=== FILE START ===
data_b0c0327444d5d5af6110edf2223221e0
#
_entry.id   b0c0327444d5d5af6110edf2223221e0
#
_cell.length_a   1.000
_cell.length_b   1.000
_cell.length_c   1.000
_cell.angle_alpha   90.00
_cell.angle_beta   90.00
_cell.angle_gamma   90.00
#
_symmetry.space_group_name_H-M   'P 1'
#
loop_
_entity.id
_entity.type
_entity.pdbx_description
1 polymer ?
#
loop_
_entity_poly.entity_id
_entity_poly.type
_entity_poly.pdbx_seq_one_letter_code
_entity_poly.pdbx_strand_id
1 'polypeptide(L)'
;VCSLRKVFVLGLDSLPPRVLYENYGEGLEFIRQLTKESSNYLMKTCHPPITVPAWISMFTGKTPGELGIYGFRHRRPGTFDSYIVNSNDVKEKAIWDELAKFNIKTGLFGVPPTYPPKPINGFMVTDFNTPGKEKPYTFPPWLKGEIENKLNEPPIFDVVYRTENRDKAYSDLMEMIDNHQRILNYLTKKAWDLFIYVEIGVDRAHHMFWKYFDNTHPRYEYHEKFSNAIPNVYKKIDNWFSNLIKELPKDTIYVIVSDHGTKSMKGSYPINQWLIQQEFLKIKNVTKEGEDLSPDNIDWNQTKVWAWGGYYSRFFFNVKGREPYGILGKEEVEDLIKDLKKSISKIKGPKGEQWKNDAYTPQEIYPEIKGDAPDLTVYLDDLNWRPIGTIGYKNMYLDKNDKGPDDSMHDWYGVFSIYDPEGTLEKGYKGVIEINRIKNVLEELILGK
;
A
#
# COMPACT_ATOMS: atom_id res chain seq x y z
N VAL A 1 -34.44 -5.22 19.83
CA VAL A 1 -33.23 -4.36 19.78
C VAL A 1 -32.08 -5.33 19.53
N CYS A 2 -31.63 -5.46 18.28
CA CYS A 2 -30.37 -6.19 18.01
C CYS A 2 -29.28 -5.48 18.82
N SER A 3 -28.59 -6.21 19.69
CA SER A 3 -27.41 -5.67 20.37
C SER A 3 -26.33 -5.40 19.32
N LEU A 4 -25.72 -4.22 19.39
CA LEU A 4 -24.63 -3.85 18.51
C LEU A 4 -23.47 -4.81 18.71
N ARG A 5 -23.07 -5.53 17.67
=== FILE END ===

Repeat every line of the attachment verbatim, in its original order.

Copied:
data_b0c0327444d5d5af6110edf2223221e0
#
_entry.id   b0c0327444d5d5af6110edf2223221e0
#
_cell.length_a   1.000
_cell.length_b   1.000
_cell.length_c   1.000
_cell.angle_alpha   90.00
_cell.angle_beta   90.00
_cell.angle_gamma   90.00
#
_symmetry.space_group_name_H-M   'P 1'
#
loop_
_entity.id
_entity.type
_entity.pdbx_description
1 polymer ?
#
loop_
_entity_poly.entity_id
_entity_poly.type
_entity_poly.pdbx_seq_one_letter_code
_entity_poly.pdbx_strand_id
1 'polypeptide(L)'
;VCSLRKVFVLGLDSLPPRVLYENYGEGLEFIRQLTKESSNYLMKTCHPPITVPAWISMFTGKTPGELGIYGFRHRRPGTFDSYIVNSNDVKEKAIWDELAKFNIKTGLFGVPPTYPPKPINGFMVTDFNTPGKEKPYTFPPWLKGEIENKLNEPPIFDVVYRTENRDKAYSDLMEMIDNHQRILNYLTKKAWDLFIYVEIGVDRAHHMFWKYFDNTHPRYEYHEKFSNAIPNVYKKIDNWFSNLIKELPKDTIYVIVSDHGTKSMKGSYPINQWLIQQEFLKIKNVTKEGEDLSPDNIDWNQTKVWAWGGYYSRFFFNVKGREPYGILGKEEVEDLIKDLKKSISKIKGPKGEQWKNDAYTPQEIYPEIKGDAPDLTVYLDDLNWRPIGTIGYKNMYLDKNDKGPDDSMHDWYGVFSIYDPEGTLEKGYKGVIEINRIKNVLEELILGK
;
A
#
# COMPACT_ATOMS: atom_id res chain seq x y z
N VAL A 1 -34.44 -5.22 19.83
CA VAL A 1 -33.23 -4.36 19.78
C VAL A 1 -32.08 -5.33 19.53
N CYS A 2 -31.63 -5.46 18.28
CA CYS A 2 -30.37 -6.19 18.01
C CYS A 2 -29.28 -5.48 18.82
N SER A 3 -28.59 -6.21 19.69
CA SER A 3 -27.41 -5.67 20.37
C SER A 3 -26.33 -5.40 19.32
N LEU A 4 -25.72 -4.22 19.39
CA LEU A 4 -24.63 -3.85 18.51
C LEU A 4 -23.47 -4.81 18.71
N ARG A 5 -23.07 -5.53 17.67